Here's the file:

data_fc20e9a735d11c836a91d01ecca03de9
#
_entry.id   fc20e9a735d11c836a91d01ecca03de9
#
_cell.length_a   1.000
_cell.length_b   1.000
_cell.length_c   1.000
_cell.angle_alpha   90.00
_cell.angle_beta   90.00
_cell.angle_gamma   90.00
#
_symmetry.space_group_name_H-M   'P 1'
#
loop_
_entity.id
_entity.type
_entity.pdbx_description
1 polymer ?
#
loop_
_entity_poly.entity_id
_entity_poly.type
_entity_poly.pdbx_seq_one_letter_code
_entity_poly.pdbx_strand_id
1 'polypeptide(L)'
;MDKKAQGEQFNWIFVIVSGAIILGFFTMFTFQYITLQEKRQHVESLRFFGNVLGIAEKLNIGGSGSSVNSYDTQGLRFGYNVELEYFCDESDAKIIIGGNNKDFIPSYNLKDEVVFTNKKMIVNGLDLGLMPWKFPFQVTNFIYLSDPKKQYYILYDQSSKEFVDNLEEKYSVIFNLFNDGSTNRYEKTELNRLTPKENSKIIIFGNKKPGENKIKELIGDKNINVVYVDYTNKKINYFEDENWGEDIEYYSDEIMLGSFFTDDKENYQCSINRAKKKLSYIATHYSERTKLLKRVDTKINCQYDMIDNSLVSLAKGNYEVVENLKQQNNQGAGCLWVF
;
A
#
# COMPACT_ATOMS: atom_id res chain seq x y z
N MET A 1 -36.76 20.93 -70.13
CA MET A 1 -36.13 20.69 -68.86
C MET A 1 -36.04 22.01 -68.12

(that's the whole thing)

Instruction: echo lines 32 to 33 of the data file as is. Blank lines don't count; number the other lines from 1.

CA MET A 1 -36.13 20.69 -68.86
C MET A 1 -36.04 22.01 -68.12